Locust flight simulator may help in perfecting robotic flying insects

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Washington, September 29 (ANI): Scientists have created a locust flight simulator that could be the key to perfecting robotic flying insects.

According to a report in New Scientist, researchers at the University of Oxford created the device.

The simulator can model the way wings of varying shapes and surface features beat, as well as how they change their shape during flight.

The device was created using extremely high-speed flash photography to track the way smoke particles flow over a locust's wings in a wind tunnel - a technique called particle flow velocimetry.

This allowed the researchers at the University of Oxford to build a computer model of the insect's wing motion.

They then built software that mimicked not only this motion, but also how wing surface features, such as structural veins and corrugations, and the wings' deformation as they flap, change aerodynamic performance.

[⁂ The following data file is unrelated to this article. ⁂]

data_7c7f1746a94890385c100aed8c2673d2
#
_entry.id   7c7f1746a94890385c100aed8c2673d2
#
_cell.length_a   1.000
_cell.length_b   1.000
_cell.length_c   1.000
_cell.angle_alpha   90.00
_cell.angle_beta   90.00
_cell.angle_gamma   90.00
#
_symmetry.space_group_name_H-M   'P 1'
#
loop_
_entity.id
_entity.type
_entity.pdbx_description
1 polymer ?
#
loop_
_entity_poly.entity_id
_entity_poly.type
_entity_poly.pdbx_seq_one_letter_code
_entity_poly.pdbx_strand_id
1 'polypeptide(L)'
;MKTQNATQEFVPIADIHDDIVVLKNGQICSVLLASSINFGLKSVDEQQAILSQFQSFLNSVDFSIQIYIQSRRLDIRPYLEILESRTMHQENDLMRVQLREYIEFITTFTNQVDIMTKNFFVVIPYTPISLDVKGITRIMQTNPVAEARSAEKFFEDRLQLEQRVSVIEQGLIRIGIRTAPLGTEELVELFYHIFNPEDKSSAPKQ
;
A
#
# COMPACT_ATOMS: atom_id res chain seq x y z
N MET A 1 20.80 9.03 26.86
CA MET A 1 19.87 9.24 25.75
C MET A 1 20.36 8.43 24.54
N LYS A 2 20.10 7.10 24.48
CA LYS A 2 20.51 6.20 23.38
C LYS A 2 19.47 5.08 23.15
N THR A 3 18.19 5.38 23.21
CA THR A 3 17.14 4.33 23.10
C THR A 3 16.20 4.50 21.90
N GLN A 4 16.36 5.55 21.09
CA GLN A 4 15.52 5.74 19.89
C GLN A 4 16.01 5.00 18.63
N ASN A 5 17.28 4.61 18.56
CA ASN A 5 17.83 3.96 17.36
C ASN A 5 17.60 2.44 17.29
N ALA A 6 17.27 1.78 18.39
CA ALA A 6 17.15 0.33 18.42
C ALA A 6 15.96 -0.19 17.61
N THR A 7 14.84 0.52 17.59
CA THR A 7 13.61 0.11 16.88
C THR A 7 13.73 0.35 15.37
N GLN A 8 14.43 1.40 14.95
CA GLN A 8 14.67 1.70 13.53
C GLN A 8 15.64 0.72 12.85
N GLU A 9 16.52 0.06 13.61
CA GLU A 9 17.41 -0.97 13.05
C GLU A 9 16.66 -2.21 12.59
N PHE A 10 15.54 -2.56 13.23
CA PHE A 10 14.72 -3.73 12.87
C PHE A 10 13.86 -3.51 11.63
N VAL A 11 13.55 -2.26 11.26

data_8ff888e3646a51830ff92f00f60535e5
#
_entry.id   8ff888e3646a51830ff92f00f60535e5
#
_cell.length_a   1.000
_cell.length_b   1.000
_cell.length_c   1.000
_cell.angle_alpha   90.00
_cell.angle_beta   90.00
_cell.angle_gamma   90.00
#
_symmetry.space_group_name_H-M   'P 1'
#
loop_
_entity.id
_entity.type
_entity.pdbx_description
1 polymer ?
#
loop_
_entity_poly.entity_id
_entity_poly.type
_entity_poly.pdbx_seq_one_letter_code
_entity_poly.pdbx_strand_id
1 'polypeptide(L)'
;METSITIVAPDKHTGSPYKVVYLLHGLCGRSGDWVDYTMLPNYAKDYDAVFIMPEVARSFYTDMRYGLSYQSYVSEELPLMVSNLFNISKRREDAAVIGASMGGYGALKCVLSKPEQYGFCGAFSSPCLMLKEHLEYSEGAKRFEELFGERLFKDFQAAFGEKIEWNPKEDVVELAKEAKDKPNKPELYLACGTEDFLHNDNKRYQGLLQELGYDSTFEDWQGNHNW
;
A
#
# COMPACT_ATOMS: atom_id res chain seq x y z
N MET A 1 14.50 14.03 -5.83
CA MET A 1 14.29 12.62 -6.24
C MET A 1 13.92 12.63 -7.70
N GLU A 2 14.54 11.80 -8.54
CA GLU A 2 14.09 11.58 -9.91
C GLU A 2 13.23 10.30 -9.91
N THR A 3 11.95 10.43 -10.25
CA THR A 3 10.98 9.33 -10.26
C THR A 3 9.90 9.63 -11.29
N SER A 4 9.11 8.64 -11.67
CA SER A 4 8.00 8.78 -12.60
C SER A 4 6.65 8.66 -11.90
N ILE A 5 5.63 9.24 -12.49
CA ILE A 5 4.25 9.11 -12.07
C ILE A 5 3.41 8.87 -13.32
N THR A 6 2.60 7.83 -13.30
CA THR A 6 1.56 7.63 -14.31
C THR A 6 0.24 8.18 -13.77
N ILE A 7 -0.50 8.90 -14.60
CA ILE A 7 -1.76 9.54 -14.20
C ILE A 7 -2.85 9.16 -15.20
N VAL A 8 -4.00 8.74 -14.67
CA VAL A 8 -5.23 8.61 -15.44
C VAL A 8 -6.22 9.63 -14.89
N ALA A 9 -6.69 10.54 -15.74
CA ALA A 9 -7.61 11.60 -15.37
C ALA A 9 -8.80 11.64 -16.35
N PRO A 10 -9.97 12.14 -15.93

The work has shown that wings' surface structures are crucial to efficient lift generation, according to lead researcher Adrian Thomas.

The simulator could be a big step forward for the many teams around the world who are designing robotic insects, mainly for military purposes, though Thomas expects them to have a massive role as toys, too.

"Imagine sitting in your living room doing aerial combat with radio-controlled dragonflies. Everybody would love that," he said.

Until now, modelling insect wings involved building physical replicas from rigid materials and estimating how they might move from observations of insect flight.

Thomas hopes the simulator will take the guesswork out of the process, especially as every flying insect has uniquely shaped wings and wing beat patterns.

Although the Oxford team's simulator is geared for locust wings at present, the researchers are adjusting the software to model the hoverfly - with other insect types to follow.

"What we've shown is that modern aerodynamics really can accurately model insect flight," Thomas said. "That old myth about aerodynamics not being able to model bumblebee flight really is dead now," he added. (ANI)

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